Thursday, January 10, 2013

If You Chance to Meet a Frown - Find a Two-Year-Old

by Kari Diane Pike

Two-year-olds inspire me. I have the privilege of living with a two-year-old right now. Her name is Gwendolyn. She loves pretties in her hair, "boobies" (blueberries), babies, hanging upside down and crawling in and out of the doggie door. She also shares her "Gamma's" love for spinach/bacon/green chili omelettes and of course, chocolate.

Gwen has entered that fascinating stage generally referred to as "the terrible two's." But I love it. I admit that I didn't appreciate it so much when my own children (Gwen's father included) went through their neural "housecleaning" so to speak, but back then, I didn't understand that's what was happening. It wasn't until years later that I took a class on brain development and learned how, at about age 2, the brain sweeps away underused neural pathways and builds up the reinforced ones (super simplified explanation). This process lasts for a few months to a year or so and begins again during puberty -- lasting clear up into the mid-to-late twenties. Millions upon millions of brain cells die during this process. If this housecleaning didn't happen, our brains would become so overwhelmed, they would self-destruct (another over simplified explanation)!

Gwen was uber cranky the other day so I scooped her up in my arms and, with my most serious look, started singing, "If you chance to meet a frown, do not let it stay. Quickly turn it upside down and smile that frown away." When I smiled during the appropriate part of the song, I was startled by how much effort it took to make that smile. I obviously had not been using my smile muscles nearly enough. That thought really bothered me and caused me a great deal of pondering and analyzing.

For the next several days, I focused on remembering to smile. I used to have a yoga instructor who would end our practice by having us stretch our arms above our heads, look up, and smile. She would say, "And don't let that be the only smile of your day." Now I've added smiling to my little list of stretches I do every morning  before I get out of bed.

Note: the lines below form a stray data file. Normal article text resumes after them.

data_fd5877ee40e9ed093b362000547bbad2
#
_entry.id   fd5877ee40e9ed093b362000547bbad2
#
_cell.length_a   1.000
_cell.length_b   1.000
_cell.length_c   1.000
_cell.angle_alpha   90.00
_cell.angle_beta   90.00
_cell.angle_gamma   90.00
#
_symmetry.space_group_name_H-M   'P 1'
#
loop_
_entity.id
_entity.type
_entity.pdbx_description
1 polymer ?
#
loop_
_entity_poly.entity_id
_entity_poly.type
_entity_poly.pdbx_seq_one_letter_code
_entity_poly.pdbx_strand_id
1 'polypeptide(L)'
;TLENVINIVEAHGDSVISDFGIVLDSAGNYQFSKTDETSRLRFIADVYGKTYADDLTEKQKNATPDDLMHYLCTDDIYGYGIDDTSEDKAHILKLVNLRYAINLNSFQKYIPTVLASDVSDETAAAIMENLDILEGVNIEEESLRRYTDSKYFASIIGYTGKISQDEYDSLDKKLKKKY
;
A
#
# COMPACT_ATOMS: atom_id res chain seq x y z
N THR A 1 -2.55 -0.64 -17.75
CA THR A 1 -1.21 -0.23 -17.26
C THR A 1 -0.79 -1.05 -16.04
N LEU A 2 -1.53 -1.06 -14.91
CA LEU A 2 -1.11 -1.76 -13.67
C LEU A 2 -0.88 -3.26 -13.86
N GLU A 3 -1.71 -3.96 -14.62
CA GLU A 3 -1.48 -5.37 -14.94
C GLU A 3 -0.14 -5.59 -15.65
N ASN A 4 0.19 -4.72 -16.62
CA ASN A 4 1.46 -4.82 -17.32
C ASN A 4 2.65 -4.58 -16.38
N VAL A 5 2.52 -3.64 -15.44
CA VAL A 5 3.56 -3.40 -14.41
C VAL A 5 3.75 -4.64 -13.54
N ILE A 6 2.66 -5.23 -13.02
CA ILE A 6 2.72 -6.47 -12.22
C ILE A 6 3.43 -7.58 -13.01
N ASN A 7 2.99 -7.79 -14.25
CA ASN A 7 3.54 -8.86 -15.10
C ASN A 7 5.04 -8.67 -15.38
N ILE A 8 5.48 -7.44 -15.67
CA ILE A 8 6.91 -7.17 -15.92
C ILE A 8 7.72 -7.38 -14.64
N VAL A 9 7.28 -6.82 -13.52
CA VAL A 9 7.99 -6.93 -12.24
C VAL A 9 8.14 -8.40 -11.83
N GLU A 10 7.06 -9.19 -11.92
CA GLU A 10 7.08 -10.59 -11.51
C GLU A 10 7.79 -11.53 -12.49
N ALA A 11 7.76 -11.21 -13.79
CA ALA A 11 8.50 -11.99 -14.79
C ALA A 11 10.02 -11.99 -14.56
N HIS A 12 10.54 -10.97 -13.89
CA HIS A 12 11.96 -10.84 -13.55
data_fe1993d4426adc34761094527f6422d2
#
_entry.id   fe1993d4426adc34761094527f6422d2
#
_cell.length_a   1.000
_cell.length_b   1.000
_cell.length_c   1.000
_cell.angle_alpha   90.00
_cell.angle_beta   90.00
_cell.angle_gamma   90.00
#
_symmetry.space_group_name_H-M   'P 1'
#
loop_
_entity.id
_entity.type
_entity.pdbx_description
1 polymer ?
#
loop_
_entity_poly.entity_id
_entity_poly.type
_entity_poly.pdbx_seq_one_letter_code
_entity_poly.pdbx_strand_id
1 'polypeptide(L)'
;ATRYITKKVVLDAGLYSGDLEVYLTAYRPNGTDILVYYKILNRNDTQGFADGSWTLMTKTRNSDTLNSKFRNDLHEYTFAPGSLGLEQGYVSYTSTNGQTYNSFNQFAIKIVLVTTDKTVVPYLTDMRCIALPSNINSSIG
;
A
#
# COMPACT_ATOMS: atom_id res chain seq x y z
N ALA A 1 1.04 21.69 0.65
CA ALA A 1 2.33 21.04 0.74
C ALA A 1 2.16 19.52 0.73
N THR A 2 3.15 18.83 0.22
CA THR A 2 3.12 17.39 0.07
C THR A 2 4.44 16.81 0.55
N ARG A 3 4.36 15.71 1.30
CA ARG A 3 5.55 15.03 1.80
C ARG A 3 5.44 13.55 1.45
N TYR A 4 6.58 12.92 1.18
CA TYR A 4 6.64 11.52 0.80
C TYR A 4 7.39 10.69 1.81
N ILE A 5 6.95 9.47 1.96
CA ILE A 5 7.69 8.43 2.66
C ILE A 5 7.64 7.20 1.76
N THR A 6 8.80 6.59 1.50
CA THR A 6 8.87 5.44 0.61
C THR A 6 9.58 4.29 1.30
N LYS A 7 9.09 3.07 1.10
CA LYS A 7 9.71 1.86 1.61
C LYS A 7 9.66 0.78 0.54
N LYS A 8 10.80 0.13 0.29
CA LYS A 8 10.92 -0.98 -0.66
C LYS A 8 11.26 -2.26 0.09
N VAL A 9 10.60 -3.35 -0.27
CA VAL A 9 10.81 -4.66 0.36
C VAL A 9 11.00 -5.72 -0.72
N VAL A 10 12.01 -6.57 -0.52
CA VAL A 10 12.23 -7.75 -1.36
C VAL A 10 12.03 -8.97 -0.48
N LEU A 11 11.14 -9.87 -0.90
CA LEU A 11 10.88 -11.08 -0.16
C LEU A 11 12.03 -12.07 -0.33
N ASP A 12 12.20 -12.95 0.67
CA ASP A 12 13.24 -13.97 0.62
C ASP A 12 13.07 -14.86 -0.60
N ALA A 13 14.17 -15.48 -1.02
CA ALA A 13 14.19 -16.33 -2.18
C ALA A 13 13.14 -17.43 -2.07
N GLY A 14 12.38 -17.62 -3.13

While reading in The Book of Mormon - Another Testament of Jesus Christ,  I came to Mosiah 15:30:  "Break forth into joy, sing together, ye waste places of Jerusalem; for the Lord hath comforted his people, he hath redeemed Jerusalem.The Lord hath made bare his holy arm in the eyes of all the nations; and all the ends of the earth shall see the asalvation of our God"

I love that: "Break forth into joy" and "sing together "! I have every reason to smile and rejoice because there is no trial or challenge so great that the Savior can't heal and comfort me. I can do hard things through Jesus Christ.

Gwen is in the room with me right now. She climbs on and off my lap, torments the cat, asks for bites of whatever I am snacking on, and mimics every word I speak. When she looked up into my eyes a few moments ago, I made it a point to smile my best smile at her. Her blue eyes lit up and her darling dimples appeared on either side of her beloved Binky. Then Gwen squealed and threw her arms around my neck.

I think I'm going to be doing a lot more smiling from now on.

What makes you smile?

hugs~





4 comments:

  1. A few things that make me smile: Grandchildren, all 16 of them. Happily married grown children (okay the youngest daughter is still available, but she's living with us for now, and that makes me smile), sunshine, rain, chocolate, avocados, lobster, tree ripened fruit, ...

    ReplyDelete
  2. I just spent the last weekend with my two year old great niece and she's wonderful and hectic and delightful. I'm with you...two year olds rock!

    ReplyDelete
  3. Loved your post, Kari. Thanks for the biology lesson, too. I would like to hear the not-so-simple form :)

    ReplyDelete
  4. I always love your blogs. I feel like I am listening to a wise friend. Thanks for sharing this!

    ReplyDelete

Thank you for visiting. Feel free to comment on our blogger's posts.*

*We do not allow commercial links, however. If that's not clear, we mean "don't spam us with a link to your totally unrelated-to-writing site." We delete those comments.